During this journey a Brahmin named Lal Chand came to meet the Guru. He was very proud of his caste and his learning for which reason he challenged the Guru to carry out a discourse on the Bhagwad Gita with him. The Guru instead called upon one of his illiterate disciples named Chajju and told him to explain to the Lal Chand the gist of the Bhagwad Gita, Chajju surprised Lal Chand with the depth of his knowledge and insight into the scriptures that he had imbibed as a Sikh disciple. Lal Chand was chastened; he accepted the Guru as his master and became a Sikh. He stayed with the Gurus all his life and fought the Battle of Chamkaur along with Guru Gobind Singh Ji in which he attained martyrdom.
Gurdwara Bangla Sahib, New Delhi
On reaching Delhi the Guru was accorded a warm welcome by Raja Jai Chand and the local Singh Sangat (congregation). Raja Jai Chand insisted that the Guru stay with him in his Palace to which the Guru graciously agreed. Here people came in large numbers to seek Darshan (audience) with the Guru and take his blessings. It is said that Prince Muazzam, one of the sons of Emperor Aurangzeb who later became Emperor Bahadur Shah-I also visited the Guru in the palace. Gurdwara Bangla Sahib in Delhi now stands where the Palace was located; it was constructed by Sardar Baghel Singh, the Sikh General who took control of Delhi in the late 18th century
The wife of Raja Jai Chand wished to test the Guru. She requested her husband to get the young Guru to the dwelling of the ladies. When the Guru came she sent forward many ladies dressed ornately and she herself stood in the corner in simple attire. The Guru walked past all the ladies straight to where the Rani (Queen) was standing and asked her as to why being a Queen she had sought to dress up in such a modest manner. The Rani felt chastened and was quick to pay homage to the Guru and also seek his blessings.
The Guru was granted an audience with Emperor Aurangzeb on ChetSudi Naumi, 1721 according to the Bikrami calendar which by the western calendar translates as 25 March, 1664. According to Mahima Prakash, an unpublished manuscript containing anecdotes from the lives of the Gurus, Emperor Aurangzeb had prepared a test to check the spiritual strength of the Guru. On arrival he was presented with two trays, one containing precious stones, beautiful clothes and above all toys that would attract a five year old and the other contained a very simple cloak and cowl of the type worn by holy men in those days. The Guru was prompt in rejecting the tray with worldly goods in favour of the cloak and cowl of a holy man.
Emperor Aurangzeb was convinced of the spirituality and holiness of the Guru but as was the fascination of the Muslims in those days he wanted to see the Guru performing a miracle. He called the Guru to his Durbar (Court) for the second time. The Guru guessed the intention of the Emperor who had similarly cornered his elder brother Ram Rai into performing miracles. Sikh tenets did not permit showing of miracles and thus disturbing the law established by the almighty. He decided that he would not come face to face with the Emperor again. There is a school of thought that says that the Guru did not meet the Emperor at all since he contacted small pox before the meeting could be fixed. Either way, what is clear is that Aurangzeb failed in his attempt to remove the Guru and place his elder brother in the Gur Gaddi (throne of the Guru) of the Sikhs.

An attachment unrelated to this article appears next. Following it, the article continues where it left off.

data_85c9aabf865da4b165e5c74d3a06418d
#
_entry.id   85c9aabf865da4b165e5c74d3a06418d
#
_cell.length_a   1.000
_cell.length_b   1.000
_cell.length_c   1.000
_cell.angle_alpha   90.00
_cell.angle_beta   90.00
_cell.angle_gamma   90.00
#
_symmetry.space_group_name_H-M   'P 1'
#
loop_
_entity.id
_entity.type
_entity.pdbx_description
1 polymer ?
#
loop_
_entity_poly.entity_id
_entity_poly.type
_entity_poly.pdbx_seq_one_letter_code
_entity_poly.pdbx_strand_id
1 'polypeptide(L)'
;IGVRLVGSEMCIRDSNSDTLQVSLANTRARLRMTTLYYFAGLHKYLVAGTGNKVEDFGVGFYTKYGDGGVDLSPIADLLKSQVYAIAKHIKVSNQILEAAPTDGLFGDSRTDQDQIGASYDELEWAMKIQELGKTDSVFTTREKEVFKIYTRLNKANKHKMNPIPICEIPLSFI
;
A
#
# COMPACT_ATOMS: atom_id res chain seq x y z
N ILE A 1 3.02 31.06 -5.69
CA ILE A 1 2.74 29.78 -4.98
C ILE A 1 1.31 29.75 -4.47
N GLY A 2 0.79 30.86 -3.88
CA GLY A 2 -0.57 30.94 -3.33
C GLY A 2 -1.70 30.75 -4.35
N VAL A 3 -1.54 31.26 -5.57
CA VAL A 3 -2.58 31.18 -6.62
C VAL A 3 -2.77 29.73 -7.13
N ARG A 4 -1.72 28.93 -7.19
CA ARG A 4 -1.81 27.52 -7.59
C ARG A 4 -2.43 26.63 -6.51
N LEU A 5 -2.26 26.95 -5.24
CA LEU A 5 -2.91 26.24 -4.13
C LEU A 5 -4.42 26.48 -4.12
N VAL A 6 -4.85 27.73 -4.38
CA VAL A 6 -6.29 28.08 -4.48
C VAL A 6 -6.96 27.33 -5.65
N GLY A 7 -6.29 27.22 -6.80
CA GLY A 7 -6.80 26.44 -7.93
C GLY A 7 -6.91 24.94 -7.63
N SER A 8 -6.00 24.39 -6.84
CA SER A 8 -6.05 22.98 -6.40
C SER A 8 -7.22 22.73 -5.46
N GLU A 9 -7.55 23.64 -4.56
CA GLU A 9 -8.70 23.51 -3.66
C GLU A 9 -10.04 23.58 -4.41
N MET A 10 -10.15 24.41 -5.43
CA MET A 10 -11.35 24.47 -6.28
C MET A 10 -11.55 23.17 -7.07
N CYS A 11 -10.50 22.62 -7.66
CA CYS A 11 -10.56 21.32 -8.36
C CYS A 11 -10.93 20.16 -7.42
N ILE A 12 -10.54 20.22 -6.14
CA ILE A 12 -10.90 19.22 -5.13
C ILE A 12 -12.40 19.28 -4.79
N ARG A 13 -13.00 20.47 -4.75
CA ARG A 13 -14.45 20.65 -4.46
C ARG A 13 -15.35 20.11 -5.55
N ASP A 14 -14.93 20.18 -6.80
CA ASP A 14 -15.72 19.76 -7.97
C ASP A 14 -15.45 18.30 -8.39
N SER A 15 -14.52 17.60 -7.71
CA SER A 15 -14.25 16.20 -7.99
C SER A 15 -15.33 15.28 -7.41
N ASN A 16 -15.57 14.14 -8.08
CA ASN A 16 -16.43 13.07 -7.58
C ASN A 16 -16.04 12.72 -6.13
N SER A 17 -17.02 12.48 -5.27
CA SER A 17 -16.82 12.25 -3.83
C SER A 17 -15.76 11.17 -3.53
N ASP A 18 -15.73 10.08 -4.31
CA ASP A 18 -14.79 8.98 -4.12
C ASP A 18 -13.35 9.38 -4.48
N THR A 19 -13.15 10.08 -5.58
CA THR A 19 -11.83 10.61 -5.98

It was during this time that Delhi got afflicted with a severe cholera and smallpox epidemic. The young Guru began to tend to the afflicted patients irrespective of their cast and creed. There was a belief that anybody who came to the Guru and drank water from the tank that was located in the place where Gurdwara Bangla Sahib now stands would get well since that tank had been blessed by the Guru. People started thronging the Gurus dwelling in thousands. His selfless service so moved the Muslim population that they started addressing his as a Bal Pir. Bal means a young boy and Pir means a person who has attained a high level of saintliness and spirituality. Emperor Aurangzeb sensed that the Guru was doing great humanitarian service and did not disturb him. He, however, did not give up on his plan to place Ram Rai as the Guru of the Sikhs.
The young Guru remained with the poor and the afflicted day and night. In the process he too, most unfortunately, was seized with high fever and soon got smallpox. Soon the tender body of the Guru was ravaged by the disease. His mother Mata Sulakhni implored him to use the divine powers with which he had healed so many to heal himself too so as to serve humanity more. The Guru however refused saying that as a true disciple of Guru Nanak he was called upon to obey the will of the Almighty as ordained for his mortal body.